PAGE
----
Tasmania has no passenger rail services. The Northern Territory has the rail line linking Darwin to Adelaide through Alice Springs only, and the Australian Capital Territory has a single railway station close to the centre of Canberra.

Long distance train operators

 

 
Indian Pacific
  • Great Southern Railways - A private train operator running tourist train services, The Ghan, The Indian Pacific and The Overland between Sydney, Broken Hill, Adelaide, Alice Springs, Darwin, Perth and Melbourne.
  • NSW Trainlink Regional - Links Sydney to Melbourne, Brisbane and Canberra, and regional connections to most New South Wales towns, including Dubbo, Coffs Harbour, and Wagga Wagga.
  • V/Line - Train & coach services in Victoria, including combined Train and Coach services between Melbourne and Adelaide, Melbourne and Canberra.
  • Queensland Rail - Traveltrain - Long distance passenger train services in Queensland
  • The Savannahlander - A Queenstrain service that links Cairns with the outback town of Forsayth, using old heritage trains, and providing overnight accommodation and tours on the way.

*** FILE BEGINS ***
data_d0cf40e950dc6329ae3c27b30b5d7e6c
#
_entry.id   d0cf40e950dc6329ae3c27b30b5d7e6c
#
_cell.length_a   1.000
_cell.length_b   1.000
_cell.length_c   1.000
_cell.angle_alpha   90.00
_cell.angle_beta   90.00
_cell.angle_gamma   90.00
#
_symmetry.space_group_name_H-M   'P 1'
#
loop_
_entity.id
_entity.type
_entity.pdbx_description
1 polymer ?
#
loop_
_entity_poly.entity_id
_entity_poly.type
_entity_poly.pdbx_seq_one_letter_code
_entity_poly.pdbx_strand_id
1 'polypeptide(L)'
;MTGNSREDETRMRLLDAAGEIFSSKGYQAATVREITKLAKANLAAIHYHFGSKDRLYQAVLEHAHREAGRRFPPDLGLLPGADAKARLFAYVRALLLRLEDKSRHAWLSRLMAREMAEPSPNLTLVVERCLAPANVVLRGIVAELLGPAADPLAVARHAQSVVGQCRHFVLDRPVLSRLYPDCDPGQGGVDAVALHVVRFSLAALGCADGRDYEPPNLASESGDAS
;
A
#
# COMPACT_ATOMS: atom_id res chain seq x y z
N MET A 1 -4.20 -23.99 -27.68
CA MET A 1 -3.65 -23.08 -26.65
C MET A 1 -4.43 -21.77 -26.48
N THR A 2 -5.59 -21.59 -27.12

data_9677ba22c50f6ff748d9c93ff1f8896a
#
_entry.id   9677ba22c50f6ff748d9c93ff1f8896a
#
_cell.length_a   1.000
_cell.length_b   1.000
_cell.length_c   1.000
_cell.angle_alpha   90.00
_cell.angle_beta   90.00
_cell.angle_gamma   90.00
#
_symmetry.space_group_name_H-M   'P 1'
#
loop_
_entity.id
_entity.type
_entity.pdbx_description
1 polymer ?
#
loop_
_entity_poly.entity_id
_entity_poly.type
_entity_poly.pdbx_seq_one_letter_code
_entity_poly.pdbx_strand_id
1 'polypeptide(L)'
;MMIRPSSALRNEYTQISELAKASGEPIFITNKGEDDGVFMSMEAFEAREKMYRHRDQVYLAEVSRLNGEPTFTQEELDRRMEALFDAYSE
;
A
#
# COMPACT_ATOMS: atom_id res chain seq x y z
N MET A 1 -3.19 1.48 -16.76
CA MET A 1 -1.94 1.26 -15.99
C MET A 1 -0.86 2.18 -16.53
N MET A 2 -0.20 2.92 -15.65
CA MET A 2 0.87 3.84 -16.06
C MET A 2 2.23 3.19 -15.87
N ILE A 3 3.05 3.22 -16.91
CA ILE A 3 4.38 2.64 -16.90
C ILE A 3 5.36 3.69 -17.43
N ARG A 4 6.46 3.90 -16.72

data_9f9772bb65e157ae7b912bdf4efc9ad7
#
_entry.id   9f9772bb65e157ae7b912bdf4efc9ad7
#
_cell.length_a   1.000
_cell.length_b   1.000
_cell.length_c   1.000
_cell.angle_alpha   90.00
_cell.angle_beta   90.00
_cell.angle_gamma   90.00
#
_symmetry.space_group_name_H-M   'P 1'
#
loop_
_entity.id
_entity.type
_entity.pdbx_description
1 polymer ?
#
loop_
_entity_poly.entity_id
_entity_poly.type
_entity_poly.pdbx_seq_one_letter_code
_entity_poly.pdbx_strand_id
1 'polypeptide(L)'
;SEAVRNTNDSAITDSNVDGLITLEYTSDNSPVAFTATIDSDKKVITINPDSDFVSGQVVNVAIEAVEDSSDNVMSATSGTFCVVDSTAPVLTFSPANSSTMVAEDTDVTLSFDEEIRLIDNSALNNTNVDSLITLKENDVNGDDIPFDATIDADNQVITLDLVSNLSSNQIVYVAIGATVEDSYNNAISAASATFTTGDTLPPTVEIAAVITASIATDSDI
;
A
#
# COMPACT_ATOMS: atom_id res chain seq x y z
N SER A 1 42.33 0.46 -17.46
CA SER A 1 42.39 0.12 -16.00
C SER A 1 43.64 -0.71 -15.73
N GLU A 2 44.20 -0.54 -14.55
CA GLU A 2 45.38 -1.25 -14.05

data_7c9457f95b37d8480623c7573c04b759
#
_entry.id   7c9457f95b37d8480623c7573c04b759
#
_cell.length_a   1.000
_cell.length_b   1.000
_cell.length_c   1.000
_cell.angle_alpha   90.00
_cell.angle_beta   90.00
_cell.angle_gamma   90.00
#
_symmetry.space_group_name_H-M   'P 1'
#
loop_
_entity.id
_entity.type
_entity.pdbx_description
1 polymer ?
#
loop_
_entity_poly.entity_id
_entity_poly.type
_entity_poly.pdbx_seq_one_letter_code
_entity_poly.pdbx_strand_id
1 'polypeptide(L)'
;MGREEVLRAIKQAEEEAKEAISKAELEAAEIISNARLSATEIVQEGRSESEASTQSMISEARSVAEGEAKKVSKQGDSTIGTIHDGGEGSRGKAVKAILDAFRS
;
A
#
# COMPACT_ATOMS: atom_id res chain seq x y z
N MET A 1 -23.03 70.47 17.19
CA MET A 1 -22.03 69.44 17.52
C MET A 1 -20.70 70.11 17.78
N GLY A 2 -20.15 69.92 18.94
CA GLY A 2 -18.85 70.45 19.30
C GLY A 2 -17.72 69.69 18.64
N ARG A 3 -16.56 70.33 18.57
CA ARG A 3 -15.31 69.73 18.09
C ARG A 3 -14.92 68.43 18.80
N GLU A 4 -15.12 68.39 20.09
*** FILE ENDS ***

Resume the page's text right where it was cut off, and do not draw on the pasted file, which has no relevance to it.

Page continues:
• TransWA - State government run, operating train services to Kalgoorlie and Bunbury. TransWA also operates coach services to much of the state where former rail services operated in the past, especially the South West of the state.

Rail passes

No rail pass includes all train travel throughout Australia. However, if you are a train buff that intends travelling extensively by rail, there are some passes that may save you money. Plan your trip carefully before investing in a rail pass. Country train services are infrequent and can arrive at regional destinations at unsociable hours.

  • Discovery Pass. Use any NSW Trainlink services (trains and coaches). Get anywhere in NSW, as well as north to Brisbane and south to Melbourne.

There are four passes that all include Great Southern Railways (GSR) services and optionally NSW Trainlink and Queensland Rail that are available to overseas travellers only. Remember that NSW Trainlink operate the XPT services from Sydney to Melbourne, so passes that include NSW Trainlink can also be used on that service.

  1. Rail Explorer Pass- GSR only ($450 for 3 months)
  2. Trans Aus - GSR + NSW Countrylink. ($598 for 3 months)
  3. Aus Reef and Outback - GSR + Queensland Rail. ($672 for 3 months)
  4. Ausrail Pass - GSR + NSW Countrylink + Queensland Rail ($722.00 for 3 months, $990.00 for 6 months)

Local public transport

 

 
A suburban train in Sydney
 
Melbourne is well served by an extensive tram network.